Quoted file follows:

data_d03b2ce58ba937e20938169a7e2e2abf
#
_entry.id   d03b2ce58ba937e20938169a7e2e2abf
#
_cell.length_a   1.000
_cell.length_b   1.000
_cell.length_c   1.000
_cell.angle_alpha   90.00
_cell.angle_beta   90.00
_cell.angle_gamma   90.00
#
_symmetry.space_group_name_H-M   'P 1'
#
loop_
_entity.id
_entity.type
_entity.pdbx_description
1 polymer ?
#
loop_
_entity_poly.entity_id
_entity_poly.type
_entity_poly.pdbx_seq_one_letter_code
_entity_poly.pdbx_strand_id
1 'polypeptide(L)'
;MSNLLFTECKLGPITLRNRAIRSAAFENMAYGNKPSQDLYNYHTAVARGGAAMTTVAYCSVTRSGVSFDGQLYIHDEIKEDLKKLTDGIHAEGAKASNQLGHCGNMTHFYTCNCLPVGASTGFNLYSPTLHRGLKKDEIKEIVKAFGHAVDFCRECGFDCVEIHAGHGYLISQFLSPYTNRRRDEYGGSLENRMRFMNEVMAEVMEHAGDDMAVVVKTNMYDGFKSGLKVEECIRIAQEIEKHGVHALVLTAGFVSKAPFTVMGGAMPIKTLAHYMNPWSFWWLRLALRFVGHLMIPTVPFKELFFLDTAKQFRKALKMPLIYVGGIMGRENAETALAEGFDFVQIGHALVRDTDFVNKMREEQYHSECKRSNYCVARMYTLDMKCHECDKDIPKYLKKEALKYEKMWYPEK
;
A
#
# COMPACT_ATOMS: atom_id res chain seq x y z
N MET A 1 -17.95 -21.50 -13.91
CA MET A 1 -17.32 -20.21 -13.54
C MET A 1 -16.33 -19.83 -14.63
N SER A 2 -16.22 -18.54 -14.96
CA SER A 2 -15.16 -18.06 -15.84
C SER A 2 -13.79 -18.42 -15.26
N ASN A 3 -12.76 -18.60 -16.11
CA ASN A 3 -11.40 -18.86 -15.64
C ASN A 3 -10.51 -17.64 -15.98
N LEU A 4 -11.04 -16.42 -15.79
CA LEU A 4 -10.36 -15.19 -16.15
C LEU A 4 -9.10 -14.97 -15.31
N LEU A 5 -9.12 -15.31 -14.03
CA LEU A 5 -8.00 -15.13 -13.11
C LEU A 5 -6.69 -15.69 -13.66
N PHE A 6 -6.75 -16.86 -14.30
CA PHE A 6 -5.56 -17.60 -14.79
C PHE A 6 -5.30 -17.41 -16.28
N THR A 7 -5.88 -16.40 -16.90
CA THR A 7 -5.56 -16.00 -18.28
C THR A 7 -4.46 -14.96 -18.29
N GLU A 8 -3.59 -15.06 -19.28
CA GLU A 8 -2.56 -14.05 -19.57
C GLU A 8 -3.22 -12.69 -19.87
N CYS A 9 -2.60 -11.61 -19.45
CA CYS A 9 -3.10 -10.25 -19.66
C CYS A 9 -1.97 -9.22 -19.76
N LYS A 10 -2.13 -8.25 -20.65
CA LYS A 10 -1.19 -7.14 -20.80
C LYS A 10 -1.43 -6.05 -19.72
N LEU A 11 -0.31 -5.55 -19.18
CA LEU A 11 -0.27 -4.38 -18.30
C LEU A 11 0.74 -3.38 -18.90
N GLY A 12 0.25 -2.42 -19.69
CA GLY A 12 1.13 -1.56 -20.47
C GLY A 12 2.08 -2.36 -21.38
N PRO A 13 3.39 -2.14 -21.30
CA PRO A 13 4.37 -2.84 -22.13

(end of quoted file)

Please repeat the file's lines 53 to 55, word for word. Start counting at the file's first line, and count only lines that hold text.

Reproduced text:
CA GLU A 8 -2.56 -14.05 -19.57
C GLU A 8 -3.22 -12.69 -19.87
N CYS A 9 -2.60 -11.61 -19.45